Marriott pet policies
To find pet-friendly Marriott hotels, do an initial search for a city and your dates. On the search results page, there’ll sometimes be a quick filter at the top of the page where you can choose ‘Pets Welcome’.
If that quick filter isn’t there, click on ‘All Filters’ in the top-right corner, click the ‘Amenities’ dropdown box, select ‘Pets Welcome’ and then ‘Apply’.
Once you have the list of pet-friendly properties, click through to a property’s page (you’ll need to click the hotel name and then click ‘View Hotel Website’) and scroll down to the ‘Hotel Information’ section which is where the pet policy is usually listed.
Wyndham pet policies
To find pet-friendly Wyndham hotels, do an initial search for a city and your dates. On the search results page, scroll down the page and on the left hand side there’s an ‘Amenities’ section where you can filter for ‘Pet-Friendly’.
To view a hotel’s specific pet policy, click on the property name and then ‘View Policies’
A popup will then appear which displays various policies, one of which is their pet policy.
If you happen to be on the actual page for a hotel, if you scroll down a little you’ll also see a ‘Hotel Policies’ link beneath the TripAdvisor rating and check-in/check-out times.
Choice pet policies
To find pet-friendly Choice hotels, do an initial search for a city and your dates. On the search results page, there’ll often be a quick filter at the top where you can select ‘Pet Friendly’.
If that quick filter isn’t there, click on the blue ‘All Filters’ button and choose the ‘Pet Friendly’ option and ‘View Results’.
To view an individual hotel’s specific pet policy, click on the name of the property and scroll all the way down to ‘Hotel Information’ where you’ll see the pet fee and any restrictions.
Something important to note with Choice is that many of their hotels have a limited number of pet-friendly rooms. When looking at room types, you’ll often see room types listed a ‘No Pets Allowed’ or ‘Pet-Friendly Room’.
This can be a frustrating situation because it usually results in you having to spend even more beyond just the pet fee. For example, I’ve sometimes found that non-refundable rates don’t have any pet-friendly room types available, instead only being available when booking a flexible rate which means you have to pay more in addition to the pet fee.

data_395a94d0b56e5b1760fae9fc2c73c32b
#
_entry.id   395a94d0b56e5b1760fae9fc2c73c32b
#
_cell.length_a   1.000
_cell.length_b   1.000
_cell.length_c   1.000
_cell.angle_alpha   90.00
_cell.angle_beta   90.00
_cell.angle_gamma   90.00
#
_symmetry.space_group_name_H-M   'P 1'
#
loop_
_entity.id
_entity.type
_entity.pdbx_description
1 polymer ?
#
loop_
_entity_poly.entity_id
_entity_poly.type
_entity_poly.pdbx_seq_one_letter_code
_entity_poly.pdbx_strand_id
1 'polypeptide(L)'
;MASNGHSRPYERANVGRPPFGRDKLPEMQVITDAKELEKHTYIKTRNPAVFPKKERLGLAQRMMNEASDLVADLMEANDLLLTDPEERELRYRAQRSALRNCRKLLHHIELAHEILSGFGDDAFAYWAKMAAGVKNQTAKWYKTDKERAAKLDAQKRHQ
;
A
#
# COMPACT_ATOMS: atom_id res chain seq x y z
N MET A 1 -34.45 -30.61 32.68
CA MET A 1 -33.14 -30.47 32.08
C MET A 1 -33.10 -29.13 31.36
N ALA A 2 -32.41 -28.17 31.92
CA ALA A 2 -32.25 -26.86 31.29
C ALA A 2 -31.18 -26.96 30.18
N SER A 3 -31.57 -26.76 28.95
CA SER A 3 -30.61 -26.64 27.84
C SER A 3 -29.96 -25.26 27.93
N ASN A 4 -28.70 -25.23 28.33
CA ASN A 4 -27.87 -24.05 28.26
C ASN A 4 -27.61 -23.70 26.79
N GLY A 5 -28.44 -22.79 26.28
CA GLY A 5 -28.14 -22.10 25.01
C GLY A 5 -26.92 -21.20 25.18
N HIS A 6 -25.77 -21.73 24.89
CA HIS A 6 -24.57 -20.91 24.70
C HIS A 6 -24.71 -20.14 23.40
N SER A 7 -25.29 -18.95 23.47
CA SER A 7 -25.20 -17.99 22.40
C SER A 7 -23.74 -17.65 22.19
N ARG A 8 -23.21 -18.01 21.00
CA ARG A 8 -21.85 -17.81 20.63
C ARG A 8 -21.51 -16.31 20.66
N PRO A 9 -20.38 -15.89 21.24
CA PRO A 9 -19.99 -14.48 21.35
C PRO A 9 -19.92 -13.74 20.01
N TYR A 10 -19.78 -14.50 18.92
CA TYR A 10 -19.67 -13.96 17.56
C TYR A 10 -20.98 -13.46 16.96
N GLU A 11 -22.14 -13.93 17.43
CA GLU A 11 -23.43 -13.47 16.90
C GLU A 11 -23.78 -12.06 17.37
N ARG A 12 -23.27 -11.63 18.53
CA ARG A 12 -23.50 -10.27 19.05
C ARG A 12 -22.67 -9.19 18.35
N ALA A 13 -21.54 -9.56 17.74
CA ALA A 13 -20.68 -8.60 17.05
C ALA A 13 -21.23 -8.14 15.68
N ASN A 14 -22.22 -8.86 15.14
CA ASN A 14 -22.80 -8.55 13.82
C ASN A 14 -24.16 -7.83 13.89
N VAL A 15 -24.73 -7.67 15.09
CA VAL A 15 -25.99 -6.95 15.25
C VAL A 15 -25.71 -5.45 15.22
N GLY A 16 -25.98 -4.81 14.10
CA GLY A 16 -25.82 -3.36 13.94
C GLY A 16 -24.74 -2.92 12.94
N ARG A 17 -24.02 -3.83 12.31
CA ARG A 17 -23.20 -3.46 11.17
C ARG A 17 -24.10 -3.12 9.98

Second, even if there are pet-friendly rooms bookable with the lowest rate type, the pet-friendly rooms might still cost more. For example, in the screenshot above a pet-friendly king room costs $18 (including tax) more per night than its non-pet-friendly counterpart, while a 2 queen bed room costs $19 (including tax) more per night if you want your pup in the room with you. Again, that premium is in addition to whatever pet fee the hotel is charging.
Radisson pet policies
To find pet-friendly Radisson hotels, do an initial search for a city and your dates. On the search results page, click the dropdown for ‘Amenities’ on the left and scroll all the way down to select the ‘Pet friendly’ option.
At this point, good luck to you. Radisson’s website is awful when it comes to trying to find out what a hotel’s pet policy is and how much their pet fee is. It’s not that it’s hidden away – it’s that they seemingly rarely disclose this anywhere. I’ve spent much wasted time clicking on menu items and tabs and links and every possible thing I can think of and not find anything to do with pets other than a vague reference to the hotel having pet-friendly rooms.
What I usually do is look for that particular property on Hotels.com and scroll down to see the pet fees listed there. It’s very rare though that a Radisson property will be our best accommodation choice based on location, price, reviews, etc. If there is one that I’m definitely interested in, I usually call the hotel itself to confirm how much they charge for pets. Anecdotally, it seems like many pet-friendly Country Inn & Suites properties only charge $25 per stay which is awesome for the occasions when we have stayed with them.
Will I spend far too much time searching Radisson’s website for a pet policy that simply isn’t listed there?